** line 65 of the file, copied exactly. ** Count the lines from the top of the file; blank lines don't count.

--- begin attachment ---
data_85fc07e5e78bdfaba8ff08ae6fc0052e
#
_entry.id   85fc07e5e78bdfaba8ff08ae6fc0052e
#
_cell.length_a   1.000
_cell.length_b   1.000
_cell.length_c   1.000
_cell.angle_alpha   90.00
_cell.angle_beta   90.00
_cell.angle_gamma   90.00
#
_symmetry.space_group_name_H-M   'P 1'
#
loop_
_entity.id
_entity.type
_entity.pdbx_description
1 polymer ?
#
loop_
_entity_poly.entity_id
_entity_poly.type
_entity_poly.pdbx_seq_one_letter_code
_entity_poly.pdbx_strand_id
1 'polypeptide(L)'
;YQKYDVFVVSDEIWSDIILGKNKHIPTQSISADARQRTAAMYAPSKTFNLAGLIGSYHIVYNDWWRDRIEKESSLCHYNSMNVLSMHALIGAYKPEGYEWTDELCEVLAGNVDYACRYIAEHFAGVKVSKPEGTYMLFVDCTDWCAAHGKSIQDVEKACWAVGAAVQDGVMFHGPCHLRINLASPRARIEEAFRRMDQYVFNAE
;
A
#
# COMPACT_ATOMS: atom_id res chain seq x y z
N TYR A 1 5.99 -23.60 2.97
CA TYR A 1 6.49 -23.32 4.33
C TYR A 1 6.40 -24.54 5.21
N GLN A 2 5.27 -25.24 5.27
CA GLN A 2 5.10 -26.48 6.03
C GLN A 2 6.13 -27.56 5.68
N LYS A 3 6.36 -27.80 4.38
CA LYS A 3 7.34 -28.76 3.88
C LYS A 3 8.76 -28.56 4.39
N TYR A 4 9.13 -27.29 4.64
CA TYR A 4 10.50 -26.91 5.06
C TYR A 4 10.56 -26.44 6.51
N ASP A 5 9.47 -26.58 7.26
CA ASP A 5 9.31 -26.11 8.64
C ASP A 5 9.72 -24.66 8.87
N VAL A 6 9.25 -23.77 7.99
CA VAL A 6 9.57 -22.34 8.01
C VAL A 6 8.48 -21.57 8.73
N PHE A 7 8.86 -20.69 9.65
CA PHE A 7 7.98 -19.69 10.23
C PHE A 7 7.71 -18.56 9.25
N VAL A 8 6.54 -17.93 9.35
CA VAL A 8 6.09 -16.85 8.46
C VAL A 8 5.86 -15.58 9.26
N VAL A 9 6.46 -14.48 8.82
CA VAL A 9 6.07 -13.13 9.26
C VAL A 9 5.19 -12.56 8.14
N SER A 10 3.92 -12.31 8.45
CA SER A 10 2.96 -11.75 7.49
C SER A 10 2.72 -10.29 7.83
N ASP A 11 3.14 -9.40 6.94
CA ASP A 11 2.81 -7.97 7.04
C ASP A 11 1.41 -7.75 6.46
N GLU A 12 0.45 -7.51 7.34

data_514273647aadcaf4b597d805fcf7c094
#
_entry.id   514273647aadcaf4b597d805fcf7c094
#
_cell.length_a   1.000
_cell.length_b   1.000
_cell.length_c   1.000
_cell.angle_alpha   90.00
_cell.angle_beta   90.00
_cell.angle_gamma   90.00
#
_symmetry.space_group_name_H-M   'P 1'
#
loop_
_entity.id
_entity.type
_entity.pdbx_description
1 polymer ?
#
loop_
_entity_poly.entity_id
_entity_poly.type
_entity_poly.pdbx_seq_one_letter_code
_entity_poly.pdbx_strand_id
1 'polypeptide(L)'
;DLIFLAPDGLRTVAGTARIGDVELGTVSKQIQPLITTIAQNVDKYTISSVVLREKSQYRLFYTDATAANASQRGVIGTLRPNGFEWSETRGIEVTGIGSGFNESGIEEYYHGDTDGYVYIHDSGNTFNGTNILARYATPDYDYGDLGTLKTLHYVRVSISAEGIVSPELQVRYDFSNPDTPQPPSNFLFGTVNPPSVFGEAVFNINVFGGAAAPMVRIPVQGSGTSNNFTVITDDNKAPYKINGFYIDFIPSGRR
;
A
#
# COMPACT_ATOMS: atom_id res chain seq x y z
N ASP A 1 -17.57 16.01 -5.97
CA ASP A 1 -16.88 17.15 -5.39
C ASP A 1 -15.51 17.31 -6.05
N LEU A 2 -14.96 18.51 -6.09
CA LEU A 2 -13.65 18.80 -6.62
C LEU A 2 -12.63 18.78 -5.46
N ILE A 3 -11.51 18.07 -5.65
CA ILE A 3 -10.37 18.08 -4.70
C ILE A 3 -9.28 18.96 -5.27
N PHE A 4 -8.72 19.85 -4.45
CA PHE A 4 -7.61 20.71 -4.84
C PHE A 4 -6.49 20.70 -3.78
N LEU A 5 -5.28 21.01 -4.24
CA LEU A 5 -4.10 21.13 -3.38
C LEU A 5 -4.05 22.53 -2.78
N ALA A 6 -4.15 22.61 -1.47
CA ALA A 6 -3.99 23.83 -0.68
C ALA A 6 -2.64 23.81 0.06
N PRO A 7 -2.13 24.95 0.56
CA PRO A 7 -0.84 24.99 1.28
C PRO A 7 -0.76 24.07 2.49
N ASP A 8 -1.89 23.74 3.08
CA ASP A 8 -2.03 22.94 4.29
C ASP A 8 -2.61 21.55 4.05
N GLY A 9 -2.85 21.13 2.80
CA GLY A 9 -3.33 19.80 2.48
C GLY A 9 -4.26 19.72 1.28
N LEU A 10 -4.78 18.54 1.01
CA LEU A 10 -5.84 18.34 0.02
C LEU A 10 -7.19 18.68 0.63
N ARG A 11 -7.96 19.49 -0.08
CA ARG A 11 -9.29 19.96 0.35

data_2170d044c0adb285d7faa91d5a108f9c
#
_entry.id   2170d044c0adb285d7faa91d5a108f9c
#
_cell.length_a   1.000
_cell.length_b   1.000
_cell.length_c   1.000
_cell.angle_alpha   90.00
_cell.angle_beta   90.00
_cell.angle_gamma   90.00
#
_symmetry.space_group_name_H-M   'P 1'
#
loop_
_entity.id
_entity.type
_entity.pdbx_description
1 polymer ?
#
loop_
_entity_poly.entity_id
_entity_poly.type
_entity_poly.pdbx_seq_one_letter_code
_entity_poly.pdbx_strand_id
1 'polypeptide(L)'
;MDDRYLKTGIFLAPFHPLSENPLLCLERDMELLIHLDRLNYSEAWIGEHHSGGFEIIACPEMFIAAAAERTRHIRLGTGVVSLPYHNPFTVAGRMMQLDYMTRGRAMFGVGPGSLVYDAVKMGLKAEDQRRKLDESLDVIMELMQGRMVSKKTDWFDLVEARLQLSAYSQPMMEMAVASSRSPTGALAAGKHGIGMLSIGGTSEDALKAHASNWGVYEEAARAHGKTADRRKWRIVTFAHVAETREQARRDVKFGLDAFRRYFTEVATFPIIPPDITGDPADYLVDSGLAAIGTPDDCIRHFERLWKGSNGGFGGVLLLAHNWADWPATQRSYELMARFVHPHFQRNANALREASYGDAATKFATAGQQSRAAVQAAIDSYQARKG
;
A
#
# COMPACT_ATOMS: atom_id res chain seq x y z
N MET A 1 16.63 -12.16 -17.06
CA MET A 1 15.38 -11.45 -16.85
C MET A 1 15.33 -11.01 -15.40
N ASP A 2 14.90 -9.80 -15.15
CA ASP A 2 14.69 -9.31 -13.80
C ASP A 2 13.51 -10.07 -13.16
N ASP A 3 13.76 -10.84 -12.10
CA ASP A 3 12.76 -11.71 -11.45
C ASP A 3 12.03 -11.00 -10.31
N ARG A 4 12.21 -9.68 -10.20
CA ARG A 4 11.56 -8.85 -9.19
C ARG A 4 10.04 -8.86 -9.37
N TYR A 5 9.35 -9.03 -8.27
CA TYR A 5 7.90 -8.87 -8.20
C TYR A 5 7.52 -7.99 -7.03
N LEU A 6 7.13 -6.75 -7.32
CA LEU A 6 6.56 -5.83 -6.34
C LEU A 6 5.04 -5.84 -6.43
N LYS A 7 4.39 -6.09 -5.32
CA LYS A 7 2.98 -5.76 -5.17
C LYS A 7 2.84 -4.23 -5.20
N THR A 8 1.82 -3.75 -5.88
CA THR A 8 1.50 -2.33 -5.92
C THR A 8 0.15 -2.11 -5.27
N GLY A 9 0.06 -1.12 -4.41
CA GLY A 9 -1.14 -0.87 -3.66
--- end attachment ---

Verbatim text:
data_514273647aadcaf4b597d805fcf7c094